As Population and population density increases in surrounding national park areas, so will the potential for human wildlife conflict. This can in turn cause conflict between the communities and park officials, as communities think that it is up to the government to stop wildlife crop raids. Hartter et. al’s 2016 study shows that approximately 56% of households in communities adjacent to QENP spent time guarding their crops from park animals. Extending on this, the study also shows that 11% of the survey group from QENP believing they should be allowed to poach (Hartter et. al, 2016). Poaching has been a historical threat to QENP and is an international threat to species diversity and a driver of extinction. Species extinction destroys ecosystems and weakens the communities and economies dependent on them. Whilst some poachers can be part of serious crime organisations, and some can be very local, small time ones, which proves the different scale of problem in which the park faces in defending against poaching with limited resources (Yang et al, 2014). The key drives behind poaching can be classed as; Necessity; Profit; and Historic Cultural practices (Mereto and Lemieux, 2015). The impact that Political unrest had on QENP is clear, and the Impacts of war can be felt from neighbouring countries as well. For example an increasing in poaching in the Democratic Republic of Congo’s Parc National des Virunga means a higher density of Elephants migrating into Uganda’s Queen Elizabeth national park in recent years. This has in turn increased crop raiding and habitat degradation in the area, fuelling conflict (Keigwin Et Al, 2018). Another Key challenge for park management is Climate change. Changes in rainy seasons will disrupt breeding patterns of many birds in southern Uganda. Also, plants and animals that are endemic to the Albertine rift area are found at higher altitudes, meaning they will have to adapt or move higher, of which there is higher altitude and habitat decreases (Pomeroy, 2017).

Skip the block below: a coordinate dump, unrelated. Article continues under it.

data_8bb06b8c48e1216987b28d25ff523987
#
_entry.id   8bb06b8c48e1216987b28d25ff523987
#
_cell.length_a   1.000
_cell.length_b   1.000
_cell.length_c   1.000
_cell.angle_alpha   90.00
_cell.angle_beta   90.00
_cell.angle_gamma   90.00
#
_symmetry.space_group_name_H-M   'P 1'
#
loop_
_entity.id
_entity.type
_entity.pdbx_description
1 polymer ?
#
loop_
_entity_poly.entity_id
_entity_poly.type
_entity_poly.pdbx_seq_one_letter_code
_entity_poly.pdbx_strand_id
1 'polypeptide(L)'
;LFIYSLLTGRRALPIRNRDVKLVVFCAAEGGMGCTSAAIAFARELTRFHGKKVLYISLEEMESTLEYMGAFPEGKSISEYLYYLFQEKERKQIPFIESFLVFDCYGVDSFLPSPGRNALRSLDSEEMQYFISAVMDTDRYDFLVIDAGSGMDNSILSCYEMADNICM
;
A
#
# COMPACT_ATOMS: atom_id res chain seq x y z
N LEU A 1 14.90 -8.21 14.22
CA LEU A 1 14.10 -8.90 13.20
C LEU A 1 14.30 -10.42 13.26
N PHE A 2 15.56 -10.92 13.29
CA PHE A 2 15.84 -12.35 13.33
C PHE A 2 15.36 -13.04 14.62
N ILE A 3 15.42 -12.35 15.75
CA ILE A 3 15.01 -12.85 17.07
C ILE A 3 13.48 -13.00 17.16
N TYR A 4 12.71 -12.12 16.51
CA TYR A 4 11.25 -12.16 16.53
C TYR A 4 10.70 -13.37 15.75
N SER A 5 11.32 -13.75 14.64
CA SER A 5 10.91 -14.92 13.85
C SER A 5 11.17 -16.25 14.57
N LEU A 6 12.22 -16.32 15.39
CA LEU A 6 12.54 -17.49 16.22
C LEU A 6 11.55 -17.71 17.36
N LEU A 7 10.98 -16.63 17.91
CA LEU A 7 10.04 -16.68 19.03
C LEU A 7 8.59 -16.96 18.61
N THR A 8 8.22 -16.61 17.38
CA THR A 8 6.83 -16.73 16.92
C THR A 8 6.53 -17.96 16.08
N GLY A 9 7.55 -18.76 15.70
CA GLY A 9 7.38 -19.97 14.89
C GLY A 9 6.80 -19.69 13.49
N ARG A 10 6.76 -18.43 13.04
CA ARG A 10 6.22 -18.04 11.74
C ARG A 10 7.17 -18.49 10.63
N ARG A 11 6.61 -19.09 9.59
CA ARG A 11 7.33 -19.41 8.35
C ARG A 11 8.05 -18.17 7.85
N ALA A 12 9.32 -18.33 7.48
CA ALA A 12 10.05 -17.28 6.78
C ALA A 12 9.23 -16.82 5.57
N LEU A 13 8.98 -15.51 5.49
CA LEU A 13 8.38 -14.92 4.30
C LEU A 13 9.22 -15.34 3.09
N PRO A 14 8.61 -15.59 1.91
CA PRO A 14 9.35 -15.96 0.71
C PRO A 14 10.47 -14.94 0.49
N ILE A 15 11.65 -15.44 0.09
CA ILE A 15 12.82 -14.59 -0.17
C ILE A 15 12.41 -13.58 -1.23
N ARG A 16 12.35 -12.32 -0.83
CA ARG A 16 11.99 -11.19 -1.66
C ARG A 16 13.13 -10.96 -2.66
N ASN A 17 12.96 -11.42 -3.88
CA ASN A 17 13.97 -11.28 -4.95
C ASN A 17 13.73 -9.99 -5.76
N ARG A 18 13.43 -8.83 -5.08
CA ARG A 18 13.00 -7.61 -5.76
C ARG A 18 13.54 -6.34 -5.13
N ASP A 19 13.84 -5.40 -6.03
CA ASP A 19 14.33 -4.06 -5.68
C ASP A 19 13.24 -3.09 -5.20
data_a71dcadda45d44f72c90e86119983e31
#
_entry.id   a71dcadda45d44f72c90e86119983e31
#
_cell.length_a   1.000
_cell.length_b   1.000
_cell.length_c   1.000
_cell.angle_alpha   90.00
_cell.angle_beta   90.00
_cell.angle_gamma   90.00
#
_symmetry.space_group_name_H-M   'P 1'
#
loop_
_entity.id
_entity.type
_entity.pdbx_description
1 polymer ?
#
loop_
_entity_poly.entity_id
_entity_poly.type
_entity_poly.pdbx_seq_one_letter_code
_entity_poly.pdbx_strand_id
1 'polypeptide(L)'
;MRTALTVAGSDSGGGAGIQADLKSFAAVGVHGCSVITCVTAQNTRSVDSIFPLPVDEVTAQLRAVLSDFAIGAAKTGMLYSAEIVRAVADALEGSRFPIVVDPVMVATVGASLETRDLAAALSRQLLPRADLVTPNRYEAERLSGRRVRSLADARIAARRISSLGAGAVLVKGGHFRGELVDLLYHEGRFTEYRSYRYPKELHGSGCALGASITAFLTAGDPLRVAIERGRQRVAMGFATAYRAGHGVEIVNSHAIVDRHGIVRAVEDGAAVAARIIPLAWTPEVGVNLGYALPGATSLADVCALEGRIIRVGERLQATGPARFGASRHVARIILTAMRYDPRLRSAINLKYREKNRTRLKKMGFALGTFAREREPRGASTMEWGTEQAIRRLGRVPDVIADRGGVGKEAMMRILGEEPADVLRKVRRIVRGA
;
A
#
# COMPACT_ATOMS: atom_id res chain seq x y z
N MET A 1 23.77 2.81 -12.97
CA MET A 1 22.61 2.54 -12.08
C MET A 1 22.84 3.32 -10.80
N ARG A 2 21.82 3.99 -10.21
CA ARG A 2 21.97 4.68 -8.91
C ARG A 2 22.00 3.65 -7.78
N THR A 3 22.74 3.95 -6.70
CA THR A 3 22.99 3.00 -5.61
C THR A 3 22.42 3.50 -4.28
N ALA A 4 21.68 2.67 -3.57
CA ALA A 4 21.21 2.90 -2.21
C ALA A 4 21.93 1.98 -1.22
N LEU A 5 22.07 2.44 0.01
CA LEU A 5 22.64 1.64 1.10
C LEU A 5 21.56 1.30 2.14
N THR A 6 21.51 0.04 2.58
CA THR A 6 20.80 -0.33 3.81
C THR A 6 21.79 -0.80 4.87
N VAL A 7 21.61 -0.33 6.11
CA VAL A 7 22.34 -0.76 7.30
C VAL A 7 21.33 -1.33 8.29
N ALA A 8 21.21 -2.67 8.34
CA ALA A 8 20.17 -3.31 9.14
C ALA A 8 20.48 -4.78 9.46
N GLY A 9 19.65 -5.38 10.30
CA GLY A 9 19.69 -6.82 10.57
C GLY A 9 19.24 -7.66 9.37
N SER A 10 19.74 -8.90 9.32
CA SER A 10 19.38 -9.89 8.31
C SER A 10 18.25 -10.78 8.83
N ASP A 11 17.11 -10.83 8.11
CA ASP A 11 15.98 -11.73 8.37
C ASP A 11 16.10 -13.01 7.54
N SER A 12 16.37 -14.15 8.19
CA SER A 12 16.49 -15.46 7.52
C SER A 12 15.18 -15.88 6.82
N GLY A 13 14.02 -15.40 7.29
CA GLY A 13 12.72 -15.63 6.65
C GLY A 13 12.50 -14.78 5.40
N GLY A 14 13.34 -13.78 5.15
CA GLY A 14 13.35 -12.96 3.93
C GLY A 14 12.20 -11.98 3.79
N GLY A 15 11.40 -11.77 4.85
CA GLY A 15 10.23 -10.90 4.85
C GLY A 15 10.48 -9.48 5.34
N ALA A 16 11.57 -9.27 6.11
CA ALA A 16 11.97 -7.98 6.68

Despite not having hard borders with police style enforcement, patrols are still a necessary part of QENP management. It could be argued that increased efficiency of current resources could dramatically change the effectiveness of poaching patrols, and help to fund resources into other areas of conservation such as Community based approaches. Critchlow Et Al’s 2017 study on has shown that current patrol strategies are performing at a sub-par level, and predicts a potential 50% increase in illegal activity detection if allocation of existing patrols are improved. This improved method includes using data from maps that provide information on the probability of illegal activity occurrence using Bayesian maps of occurrence that focuses maximum patrol efforts in areas of maximum crime probability. However, further testing is needed for longer periods of time to properly see changes in illegal poaching behaviour (Critchlow Et Al, 2017).
To continue, one factor the module does not consider is that ranger culture can impact the effectiveness of patrols. For example, some will allow illegal access into the parks for food or money, whilst some will behave poorly in public leading to disrespect from the local communities. Rangers can also have a good or bad mind set of certain communities that can lead to biases and unjust treatment of others (Moreto, 2013). Despite these issues, Moreto Et. Al’s 2016 study shows that most park rangers enjoyed their job, with four reasons reoccurring; Conservation efforts; financial stability; Front line working and establishing ownership of the park; Personal and social development (Moreto et al, 2016). Rangers can play a big role in non-traditional law enforcement and therefore be a key role in community based conservation, as they are the everyday representatives local communities see.